Water charges haven't even started and Local Property Tax is only beginning to kick in. After 2016, rising property prices will make that go up too.

At its peak in 2007, the State collected €66.1bn in tax, but due to refunds and leakages the net take was only €47.5bn. We were at a low ebb in 2010, when net receipts were only €31.92bn. That was a fall of nearly €16bn in annual revenue. Last year it was only back up to €37.88bn. Spending has come down too, by cutting public services, cutting child benefit, withdrawing medical cards and holding back capital expenditure programmes that would stimulate the economy.

A person on the average industrial wage (about €44,000) pays €4,000 to €5,000 more tax today than they did when the recession began. They would have lost about €600 in personal tax credits alone and over €1,000 if they lost mortgage interest or rent relief. They pay about €3,000 due to tax rate changes. The 41 per cent rate of tax now kicks in at €36,400 of earnings and the USC adds up to 7 per cent on top of income tax. That's a 70 per cent increase in the effective rate of tax charged. Most people suffered pay cuts too.

Is it any wonder that so many can't afford to pay their mortgages? The impact of property tax and water charges could take another €1,000 annually in tax. The USC may have taken more from those on the rich list, but its impact on lower earners and the squeezed middle is most profound.

High taxes on income and spending are where the real tax yield comes from. In 2005 VAT and Excise accounted for €21bn in tax revenue. In 2013 their combined yield amounted to only €15.3bn. Excise didn't fall by much, but VAT was down by nearly one third of what it was, reflecting how consumer spending has fallen. Income tax is higher than it ever was and ordinary people have nothing left at the end of the month to spend.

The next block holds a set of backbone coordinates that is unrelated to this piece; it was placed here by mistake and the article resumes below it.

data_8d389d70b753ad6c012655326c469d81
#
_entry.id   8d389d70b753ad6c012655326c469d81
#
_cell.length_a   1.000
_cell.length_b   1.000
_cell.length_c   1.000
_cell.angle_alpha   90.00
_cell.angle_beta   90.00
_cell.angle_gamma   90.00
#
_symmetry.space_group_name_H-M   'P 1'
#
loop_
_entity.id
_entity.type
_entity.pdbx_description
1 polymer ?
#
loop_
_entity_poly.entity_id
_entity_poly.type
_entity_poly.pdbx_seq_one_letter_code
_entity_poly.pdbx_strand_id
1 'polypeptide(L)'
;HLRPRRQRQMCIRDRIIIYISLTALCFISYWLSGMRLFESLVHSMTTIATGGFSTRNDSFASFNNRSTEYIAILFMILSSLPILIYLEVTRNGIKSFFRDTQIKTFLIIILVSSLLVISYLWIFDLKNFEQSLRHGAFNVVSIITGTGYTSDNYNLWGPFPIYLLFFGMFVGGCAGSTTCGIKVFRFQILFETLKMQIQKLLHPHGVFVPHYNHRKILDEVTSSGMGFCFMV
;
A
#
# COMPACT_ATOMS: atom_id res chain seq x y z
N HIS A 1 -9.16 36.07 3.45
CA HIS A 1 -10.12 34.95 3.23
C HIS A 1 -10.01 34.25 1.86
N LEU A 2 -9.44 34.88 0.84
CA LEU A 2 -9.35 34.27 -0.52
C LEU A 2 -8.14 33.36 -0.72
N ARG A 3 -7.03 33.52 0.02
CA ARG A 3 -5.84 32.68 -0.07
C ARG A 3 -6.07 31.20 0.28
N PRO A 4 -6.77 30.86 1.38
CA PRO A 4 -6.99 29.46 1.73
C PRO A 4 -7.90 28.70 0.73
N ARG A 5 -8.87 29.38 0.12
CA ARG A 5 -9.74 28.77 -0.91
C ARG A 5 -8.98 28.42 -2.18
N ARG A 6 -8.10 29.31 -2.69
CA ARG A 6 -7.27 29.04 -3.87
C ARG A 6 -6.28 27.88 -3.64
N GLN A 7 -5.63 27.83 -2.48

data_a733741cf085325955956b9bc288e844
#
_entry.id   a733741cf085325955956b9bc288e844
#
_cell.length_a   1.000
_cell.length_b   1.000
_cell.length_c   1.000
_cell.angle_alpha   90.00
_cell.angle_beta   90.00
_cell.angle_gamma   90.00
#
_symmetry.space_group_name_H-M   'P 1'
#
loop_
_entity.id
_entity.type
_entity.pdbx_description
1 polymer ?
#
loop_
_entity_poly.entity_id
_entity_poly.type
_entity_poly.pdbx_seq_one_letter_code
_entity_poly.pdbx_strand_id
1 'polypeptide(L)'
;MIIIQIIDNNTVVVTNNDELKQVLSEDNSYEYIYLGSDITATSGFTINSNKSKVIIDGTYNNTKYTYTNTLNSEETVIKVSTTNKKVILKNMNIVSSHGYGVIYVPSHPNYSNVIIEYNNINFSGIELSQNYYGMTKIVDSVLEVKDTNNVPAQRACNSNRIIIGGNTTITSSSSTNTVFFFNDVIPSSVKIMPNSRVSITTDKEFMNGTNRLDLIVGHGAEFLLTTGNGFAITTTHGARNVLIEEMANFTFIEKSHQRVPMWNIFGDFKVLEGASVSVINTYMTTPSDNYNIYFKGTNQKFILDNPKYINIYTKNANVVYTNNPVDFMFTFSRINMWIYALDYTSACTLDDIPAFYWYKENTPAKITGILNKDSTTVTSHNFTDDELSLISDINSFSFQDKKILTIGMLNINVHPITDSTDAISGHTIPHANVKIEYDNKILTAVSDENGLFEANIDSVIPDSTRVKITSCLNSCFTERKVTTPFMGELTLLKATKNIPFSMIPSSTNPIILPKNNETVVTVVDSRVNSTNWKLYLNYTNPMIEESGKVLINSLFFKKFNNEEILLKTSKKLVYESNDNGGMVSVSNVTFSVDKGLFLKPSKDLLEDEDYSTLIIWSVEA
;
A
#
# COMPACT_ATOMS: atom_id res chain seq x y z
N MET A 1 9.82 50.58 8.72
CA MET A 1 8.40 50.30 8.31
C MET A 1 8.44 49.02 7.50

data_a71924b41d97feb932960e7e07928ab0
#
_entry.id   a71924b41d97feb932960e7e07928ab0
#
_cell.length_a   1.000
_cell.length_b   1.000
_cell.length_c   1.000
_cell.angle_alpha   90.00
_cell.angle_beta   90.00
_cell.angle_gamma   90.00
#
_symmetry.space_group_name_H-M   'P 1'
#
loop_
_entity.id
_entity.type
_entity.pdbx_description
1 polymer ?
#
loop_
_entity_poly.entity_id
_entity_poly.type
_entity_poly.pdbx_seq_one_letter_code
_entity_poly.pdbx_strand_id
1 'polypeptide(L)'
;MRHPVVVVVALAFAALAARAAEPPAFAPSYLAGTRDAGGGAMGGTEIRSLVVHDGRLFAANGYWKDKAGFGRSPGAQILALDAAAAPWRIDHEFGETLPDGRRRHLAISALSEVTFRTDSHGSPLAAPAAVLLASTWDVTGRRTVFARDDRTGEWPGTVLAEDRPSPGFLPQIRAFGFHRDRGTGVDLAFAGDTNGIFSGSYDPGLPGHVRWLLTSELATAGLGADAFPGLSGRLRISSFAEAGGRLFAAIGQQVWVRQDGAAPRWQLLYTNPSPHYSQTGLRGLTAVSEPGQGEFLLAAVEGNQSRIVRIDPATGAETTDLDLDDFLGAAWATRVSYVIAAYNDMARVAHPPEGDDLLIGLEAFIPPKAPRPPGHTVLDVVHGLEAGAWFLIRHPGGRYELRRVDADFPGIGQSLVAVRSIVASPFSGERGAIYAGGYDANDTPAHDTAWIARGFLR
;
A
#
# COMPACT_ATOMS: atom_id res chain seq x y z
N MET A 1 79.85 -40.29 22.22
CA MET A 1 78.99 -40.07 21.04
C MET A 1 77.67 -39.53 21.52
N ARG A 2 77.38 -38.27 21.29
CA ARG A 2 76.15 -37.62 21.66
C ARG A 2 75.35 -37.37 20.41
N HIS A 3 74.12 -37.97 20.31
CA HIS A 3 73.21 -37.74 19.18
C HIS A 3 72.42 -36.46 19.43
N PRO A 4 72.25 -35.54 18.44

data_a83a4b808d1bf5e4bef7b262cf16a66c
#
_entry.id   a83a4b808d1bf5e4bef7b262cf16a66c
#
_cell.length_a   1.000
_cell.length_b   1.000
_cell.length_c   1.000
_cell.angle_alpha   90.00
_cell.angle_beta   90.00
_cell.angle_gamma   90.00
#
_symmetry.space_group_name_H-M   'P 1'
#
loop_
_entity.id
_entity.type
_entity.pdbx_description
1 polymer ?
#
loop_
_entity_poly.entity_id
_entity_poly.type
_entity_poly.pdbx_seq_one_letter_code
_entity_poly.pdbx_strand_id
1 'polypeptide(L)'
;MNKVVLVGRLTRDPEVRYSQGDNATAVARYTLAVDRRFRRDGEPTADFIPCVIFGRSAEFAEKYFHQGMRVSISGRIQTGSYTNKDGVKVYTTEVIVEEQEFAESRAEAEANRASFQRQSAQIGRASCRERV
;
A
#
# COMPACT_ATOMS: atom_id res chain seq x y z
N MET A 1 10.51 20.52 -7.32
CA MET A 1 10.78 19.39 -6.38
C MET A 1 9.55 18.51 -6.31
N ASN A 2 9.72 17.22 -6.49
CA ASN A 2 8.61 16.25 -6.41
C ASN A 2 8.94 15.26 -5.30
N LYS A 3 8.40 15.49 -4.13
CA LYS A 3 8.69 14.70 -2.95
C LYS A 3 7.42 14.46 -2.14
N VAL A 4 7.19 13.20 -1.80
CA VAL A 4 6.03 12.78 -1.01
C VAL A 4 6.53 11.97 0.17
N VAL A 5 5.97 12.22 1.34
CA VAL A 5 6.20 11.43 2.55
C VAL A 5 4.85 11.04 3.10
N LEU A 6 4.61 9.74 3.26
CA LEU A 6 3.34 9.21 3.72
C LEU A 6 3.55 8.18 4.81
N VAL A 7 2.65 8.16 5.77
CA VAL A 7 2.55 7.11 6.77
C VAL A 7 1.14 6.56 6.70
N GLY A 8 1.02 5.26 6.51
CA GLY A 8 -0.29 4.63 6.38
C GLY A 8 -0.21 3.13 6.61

Income tax of €17.88bn was collected in 2013, which includes the USC, as compared to €14.18bn in 2005 when it was at its peak. Workers pay when things go wrong. We don't want to frighten the multinationals away, so the rate of corporation tax was held at 12.5 per cent. It accounted for €4.27bn last year. It doesn't even contribute two-thirds of what it did. At its peak, it was €6.69bn.

The Exchequer became heavily dependent on capital taxes, such as stamp duty and capital gains tax (CGT), during the boom. CGT accounted for €3.1bn in 2006. Last year, it was only €367m and it is the only tax to have fallen below expectation in collections this year. The rate (now 33 per cent) is 65 per cent higher than what it was before the recession, but the collapse in property prices and other assets means we don't get much from it any more.

Stamp duty contributed €1.33bn last year, but it includes nearly half a billion robbed from devastated private pension funds. At its peak in 2006, it was €3.63bn. It has fallen by more than three-quarters in real terms from what it was. It will add to the coffers if the property market recovers, but now that we have property tax, homeowners need to be sheltered from any more charges.

You'd be a fool to expect any tax cuts in the next budget, but workers are paying too much, as they have throughout the recession. There must be a new strategy to make the system fairer and raise the expectations of workers and consumers as the recovery sets in.

James Fitzsimons is an independent financial adviser specialising in tax and financial planning

Sunday Independent